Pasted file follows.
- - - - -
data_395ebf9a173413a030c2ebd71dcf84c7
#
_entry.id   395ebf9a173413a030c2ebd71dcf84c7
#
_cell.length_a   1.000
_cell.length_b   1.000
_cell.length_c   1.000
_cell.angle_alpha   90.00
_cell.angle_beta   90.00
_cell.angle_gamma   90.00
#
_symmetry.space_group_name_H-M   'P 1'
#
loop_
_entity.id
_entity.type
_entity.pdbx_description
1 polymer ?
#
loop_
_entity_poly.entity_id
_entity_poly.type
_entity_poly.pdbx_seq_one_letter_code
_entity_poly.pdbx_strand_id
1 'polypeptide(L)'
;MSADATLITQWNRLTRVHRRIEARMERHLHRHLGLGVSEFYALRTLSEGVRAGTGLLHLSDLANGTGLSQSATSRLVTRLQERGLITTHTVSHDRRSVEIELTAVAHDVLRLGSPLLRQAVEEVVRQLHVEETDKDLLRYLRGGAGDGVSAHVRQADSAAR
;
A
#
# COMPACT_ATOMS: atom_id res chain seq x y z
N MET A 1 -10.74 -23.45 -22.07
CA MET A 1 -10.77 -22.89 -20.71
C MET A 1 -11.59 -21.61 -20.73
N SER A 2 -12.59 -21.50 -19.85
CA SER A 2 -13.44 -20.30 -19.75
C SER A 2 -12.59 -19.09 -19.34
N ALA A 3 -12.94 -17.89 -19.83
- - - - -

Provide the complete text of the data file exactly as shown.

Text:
data_395ebf9a173413a030c2ebd71dcf84c7
#
_entry.id   395ebf9a173413a030c2ebd71dcf84c7
#
_cell.length_a   1.000
_cell.length_b   1.000
_cell.length_c   1.000
_cell.angle_alpha   90.00
_cell.angle_beta   90.00
_cell.angle_gamma   90.00
#
_symmetry.space_group_name_H-M   'P 1'
#
loop_
_entity.id
_entity.type
_entity.pdbx_description
1 polymer ?
#
loop_
_entity_poly.entity_id
_entity_poly.type
_entity_poly.pdbx_seq_one_letter_code
_entity_poly.pdbx_strand_id
1 'polypeptide(L)'
;MSADATLITQWNRLTRVHRRIEARMERHLHRHLGLGVSEFYALRTLSEGVRAGTGLLHLSDLANGTGLSQSATSRLVTRLQERGLITTHTVSHDRRSVEIELTAVAHDVLRLGSPLLRQAVEEVVRQLHVEETDKDLLRYLRGGAGDGVSAHVRQADSAAR
;
A
#
# COMPACT_ATOMS: atom_id res chain seq x y z
N MET A 1 -10.74 -23.45 -22.07
CA MET A 1 -10.77 -22.89 -20.71
C MET A 1 -11.59 -21.61 -20.73
N SER A 2 -12.59 -21.50 -19.85
CA SER A 2 -13.44 -20.30 -19.75
C SER A 2 -12.59 -19.09 -19.34
N ALA A 3 -12.94 -17.89 -19.83